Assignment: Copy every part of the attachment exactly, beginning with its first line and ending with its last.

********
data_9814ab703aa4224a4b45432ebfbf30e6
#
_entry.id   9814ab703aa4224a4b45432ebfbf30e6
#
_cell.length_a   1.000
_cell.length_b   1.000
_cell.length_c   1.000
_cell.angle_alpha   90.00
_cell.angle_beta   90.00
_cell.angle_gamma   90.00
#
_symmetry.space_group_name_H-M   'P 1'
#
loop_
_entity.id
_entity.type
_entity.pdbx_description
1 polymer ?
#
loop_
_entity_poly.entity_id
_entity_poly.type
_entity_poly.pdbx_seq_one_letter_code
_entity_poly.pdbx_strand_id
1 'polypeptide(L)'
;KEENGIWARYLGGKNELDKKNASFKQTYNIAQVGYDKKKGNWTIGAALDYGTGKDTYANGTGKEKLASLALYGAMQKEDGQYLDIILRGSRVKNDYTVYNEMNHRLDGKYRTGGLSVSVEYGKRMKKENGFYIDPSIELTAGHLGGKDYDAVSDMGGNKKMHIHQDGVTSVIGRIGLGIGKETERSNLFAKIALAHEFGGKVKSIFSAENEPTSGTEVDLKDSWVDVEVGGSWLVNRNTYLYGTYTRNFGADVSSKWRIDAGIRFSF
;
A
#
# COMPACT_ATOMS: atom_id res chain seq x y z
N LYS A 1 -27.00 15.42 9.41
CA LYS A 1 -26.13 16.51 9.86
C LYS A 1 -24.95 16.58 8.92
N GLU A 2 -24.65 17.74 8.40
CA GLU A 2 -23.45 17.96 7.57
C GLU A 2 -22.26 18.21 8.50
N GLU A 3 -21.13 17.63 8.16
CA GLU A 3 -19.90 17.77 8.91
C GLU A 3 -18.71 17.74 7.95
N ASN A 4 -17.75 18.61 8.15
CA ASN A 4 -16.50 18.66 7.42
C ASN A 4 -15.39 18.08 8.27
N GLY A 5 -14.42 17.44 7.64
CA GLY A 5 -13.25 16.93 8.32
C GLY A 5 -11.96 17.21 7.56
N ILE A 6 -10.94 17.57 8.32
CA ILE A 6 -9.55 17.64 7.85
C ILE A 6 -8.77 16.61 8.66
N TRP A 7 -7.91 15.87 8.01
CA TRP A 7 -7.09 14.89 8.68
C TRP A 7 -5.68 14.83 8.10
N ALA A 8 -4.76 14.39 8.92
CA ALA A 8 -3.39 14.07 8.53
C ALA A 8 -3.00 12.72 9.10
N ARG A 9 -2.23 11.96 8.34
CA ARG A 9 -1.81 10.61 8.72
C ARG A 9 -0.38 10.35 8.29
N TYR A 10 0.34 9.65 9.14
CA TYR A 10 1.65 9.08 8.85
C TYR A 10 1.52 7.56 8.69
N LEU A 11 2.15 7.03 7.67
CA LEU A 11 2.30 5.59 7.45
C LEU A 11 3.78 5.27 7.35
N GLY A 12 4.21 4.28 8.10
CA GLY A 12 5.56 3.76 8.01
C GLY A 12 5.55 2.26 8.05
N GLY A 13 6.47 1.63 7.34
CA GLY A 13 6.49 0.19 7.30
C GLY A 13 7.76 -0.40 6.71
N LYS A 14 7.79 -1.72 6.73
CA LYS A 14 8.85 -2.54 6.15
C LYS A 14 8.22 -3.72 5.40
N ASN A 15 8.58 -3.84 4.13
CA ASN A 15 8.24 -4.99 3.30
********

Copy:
data_9814ab703aa4224a4b45432ebfbf30e6
#
_entry.id   9814ab703aa4224a4b45432ebfbf30e6
#
_cell.length_a   1.000
_cell.length_b   1.000
_cell.length_c   1.000
_cell.angle_alpha   90.00
_cell.angle_beta   90.00
_cell.angle_gamma   90.00
#
_symmetry.space_group_name_H-M   'P 1'
#
loop_
_entity.id
_entity.type
_entity.pdbx_description
1 polymer ?
#
loop_
_entity_poly.entity_id
_entity_poly.type
_entity_poly.pdbx_seq_one_letter_code
_entity_poly.pdbx_strand_id
1 'polypeptide(L)'
;KEENGIWARYLGGKNELDKKNASFKQTYNIAQVGYDKKKGNWTIGAALDYGTGKDTYANGTGKEKLASLALYGAMQKEDGQYLDIILRGSRVKNDYTVYNEMNHRLDGKYRTGGLSVSVEYGKRMKKENGFYIDPSIELTAGHLGGKDYDAVSDMGGNKKMHIHQDGVTSVIGRIGLGIGKETERSNLFAKIALAHEFGGKVKSIFSAENEPTSGTEVDLKDSWVDVEVGGSWLVNRNTYLYGTYTRNFGADVSSKWRIDAGIRFSF
;
A
#
# COMPACT_ATOMS: atom_id res chain seq x y z
N LYS A 1 -27.00 15.42 9.41
CA LYS A 1 -26.13 16.51 9.86
C LYS A 1 -24.95 16.58 8.92
N GLU A 2 -24.65 17.74 8.40
CA GLU A 2 -23.45 17.96 7.57
C GLU A 2 -22.26 18.21 8.50
N GLU A 3 -21.13 17.63 8.16
CA GLU A 3 -19.90 17.77 8.91
C GLU A 3 -18.71 17.74 7.95
N ASN A 4 -17.75 18.61 8.15
CA ASN A 4 -16.50 18.66 7.42
C ASN A 4 -15.39 18.08 8.27
N GLY A 5 -14.42 17.44 7.64
CA GLY A 5 -13.25 16.93 8.32
C GLY A 5 -11.96 17.21 7.56
N ILE A 6 -10.94 17.57 8.32
CA ILE A 6 -9.55 17.64 7.85
C ILE A 6 -8.77 16.61 8.66
N TRP A 7 -7.91 15.87 8.01
CA TRP A 7 -7.09 14.89 8.68
C TRP A 7 -5.68 14.83 8.10
N ALA A 8 -4.76 14.39 8.92
CA ALA A 8 -3.39 14.07 8.53
C ALA A 8 -3.00 12.72 9.10
N ARG A 9 -2.23 11.96 8.34
CA ARG A 9 -1.81 10.61 8.72
C ARG A 9 -0.38 10.35 8.29
N TYR A 10 0.34 9.65 9.14
CA TYR A 10 1.65 9.08 8.85
C TYR A 10 1.52 7.56 8.69
N LEU A 11 2.15 7.03 7.67
CA LEU A 11 2.30 5.59 7.45
C LEU A 11 3.78 5.27 7.35
N GLY A 12 4.21 4.28 8.10
CA GLY A 12 5.56 3.76 8.01
C GLY A 12 5.55 2.26 8.05
N GLY A 13 6.47 1.63 7.34
CA GLY A 13 6.49 0.19 7.30
C GLY A 13 7.76 -0.40 6.71
N LYS A 14 7.79 -1.72 6.73
CA LYS A 14 8.85 -2.54 6.15
C LYS A 14 8.22 -3.72 5.40
N ASN A 15 8.58 -3.84 4.13
CA ASN A 15 8.24 -4.99 3.30